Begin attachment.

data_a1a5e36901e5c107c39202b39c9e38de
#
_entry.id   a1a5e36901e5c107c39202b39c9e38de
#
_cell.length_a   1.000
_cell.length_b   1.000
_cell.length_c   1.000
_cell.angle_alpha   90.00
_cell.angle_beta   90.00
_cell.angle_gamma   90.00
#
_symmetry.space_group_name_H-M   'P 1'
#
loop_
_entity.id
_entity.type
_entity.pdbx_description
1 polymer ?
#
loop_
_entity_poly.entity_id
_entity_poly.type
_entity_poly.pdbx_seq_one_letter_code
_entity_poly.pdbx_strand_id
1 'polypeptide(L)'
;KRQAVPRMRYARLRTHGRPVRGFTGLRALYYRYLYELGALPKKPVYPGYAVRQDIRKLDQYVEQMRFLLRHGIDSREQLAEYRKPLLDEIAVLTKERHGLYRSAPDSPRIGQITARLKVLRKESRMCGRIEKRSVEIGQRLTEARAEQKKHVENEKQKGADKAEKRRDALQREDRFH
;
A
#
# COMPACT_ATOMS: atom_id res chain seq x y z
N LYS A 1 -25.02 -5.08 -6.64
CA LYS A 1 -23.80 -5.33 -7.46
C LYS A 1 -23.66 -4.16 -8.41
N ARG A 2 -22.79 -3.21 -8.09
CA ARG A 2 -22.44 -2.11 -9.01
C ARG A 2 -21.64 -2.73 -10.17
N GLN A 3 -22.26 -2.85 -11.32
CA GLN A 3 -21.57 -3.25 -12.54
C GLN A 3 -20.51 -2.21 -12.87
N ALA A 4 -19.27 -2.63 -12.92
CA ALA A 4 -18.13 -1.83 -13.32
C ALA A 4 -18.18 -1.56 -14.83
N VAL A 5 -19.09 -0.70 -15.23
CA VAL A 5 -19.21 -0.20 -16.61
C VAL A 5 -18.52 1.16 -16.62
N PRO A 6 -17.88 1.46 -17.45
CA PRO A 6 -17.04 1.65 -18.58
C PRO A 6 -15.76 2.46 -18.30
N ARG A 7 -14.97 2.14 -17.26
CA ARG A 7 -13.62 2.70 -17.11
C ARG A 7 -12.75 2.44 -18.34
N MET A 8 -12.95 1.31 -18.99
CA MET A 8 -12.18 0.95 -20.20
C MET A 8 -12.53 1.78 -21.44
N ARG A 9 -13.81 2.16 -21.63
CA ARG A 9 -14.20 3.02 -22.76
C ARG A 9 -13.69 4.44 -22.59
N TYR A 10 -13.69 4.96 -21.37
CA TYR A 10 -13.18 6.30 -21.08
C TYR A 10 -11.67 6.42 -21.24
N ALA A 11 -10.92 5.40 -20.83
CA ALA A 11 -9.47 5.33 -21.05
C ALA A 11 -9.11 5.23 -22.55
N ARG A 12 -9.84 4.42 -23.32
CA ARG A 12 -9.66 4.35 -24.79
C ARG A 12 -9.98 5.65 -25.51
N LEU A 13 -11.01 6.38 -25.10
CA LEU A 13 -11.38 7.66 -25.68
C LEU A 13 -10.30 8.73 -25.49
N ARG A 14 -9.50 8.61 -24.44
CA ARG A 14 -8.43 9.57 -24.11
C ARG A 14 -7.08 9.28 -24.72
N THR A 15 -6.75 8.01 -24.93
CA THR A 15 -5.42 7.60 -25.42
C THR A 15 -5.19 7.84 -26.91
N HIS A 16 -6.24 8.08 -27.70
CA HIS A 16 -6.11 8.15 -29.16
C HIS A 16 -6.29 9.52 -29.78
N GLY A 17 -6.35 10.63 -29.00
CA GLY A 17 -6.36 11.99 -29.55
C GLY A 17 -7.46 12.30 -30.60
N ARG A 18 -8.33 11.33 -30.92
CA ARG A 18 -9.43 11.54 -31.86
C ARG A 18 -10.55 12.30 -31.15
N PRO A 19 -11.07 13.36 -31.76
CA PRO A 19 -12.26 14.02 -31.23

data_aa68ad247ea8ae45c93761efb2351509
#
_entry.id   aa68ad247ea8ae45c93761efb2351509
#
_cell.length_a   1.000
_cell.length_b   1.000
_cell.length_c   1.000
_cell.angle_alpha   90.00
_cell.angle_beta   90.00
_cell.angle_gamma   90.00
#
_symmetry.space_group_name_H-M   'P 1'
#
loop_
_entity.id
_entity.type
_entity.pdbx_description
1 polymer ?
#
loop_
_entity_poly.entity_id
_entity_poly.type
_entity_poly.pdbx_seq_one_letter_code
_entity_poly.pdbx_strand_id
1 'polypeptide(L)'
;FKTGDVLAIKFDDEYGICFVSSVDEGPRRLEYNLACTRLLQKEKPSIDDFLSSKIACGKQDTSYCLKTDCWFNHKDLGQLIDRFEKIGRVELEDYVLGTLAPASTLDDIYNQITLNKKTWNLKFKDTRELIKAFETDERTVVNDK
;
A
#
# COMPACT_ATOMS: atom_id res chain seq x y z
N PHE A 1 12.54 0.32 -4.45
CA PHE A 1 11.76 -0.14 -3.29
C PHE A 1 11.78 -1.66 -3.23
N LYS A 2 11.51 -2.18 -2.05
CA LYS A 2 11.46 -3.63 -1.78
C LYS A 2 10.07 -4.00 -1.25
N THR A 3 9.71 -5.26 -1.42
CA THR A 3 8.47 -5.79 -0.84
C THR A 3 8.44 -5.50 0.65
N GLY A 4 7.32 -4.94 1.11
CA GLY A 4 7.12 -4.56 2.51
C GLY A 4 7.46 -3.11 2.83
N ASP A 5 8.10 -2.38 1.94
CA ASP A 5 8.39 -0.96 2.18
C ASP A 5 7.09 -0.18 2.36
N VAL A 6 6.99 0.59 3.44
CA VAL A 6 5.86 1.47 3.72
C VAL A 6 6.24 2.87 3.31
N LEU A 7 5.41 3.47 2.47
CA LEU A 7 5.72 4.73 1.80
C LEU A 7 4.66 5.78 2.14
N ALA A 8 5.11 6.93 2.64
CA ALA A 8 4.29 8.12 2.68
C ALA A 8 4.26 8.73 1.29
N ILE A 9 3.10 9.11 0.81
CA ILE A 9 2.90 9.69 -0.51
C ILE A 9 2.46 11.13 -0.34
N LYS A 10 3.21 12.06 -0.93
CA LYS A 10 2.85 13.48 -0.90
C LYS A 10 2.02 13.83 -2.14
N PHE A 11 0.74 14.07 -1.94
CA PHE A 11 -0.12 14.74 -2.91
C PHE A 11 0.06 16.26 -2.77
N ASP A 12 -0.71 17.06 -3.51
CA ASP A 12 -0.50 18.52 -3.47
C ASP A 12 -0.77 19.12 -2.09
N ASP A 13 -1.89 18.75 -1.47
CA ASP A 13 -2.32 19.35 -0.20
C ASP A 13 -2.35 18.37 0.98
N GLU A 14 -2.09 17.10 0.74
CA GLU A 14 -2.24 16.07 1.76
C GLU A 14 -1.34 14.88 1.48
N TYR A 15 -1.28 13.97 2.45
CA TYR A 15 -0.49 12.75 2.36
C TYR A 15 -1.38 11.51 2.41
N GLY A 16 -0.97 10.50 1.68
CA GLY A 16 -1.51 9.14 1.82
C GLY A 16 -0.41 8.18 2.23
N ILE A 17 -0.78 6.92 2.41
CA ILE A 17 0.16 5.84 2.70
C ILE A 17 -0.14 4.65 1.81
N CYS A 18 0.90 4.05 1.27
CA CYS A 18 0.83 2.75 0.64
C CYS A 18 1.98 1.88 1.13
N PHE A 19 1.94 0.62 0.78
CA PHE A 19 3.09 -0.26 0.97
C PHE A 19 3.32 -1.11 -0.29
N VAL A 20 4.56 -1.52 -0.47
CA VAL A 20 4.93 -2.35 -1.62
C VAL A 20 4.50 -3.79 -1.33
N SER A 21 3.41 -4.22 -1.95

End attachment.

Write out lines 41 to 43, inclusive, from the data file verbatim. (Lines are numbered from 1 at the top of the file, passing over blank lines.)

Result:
CA ALA A 4 -18.13 -1.83 -13.32
C ALA A 4 -18.18 -1.56 -14.83
N VAL A 5 -19.09 -0.70 -15.23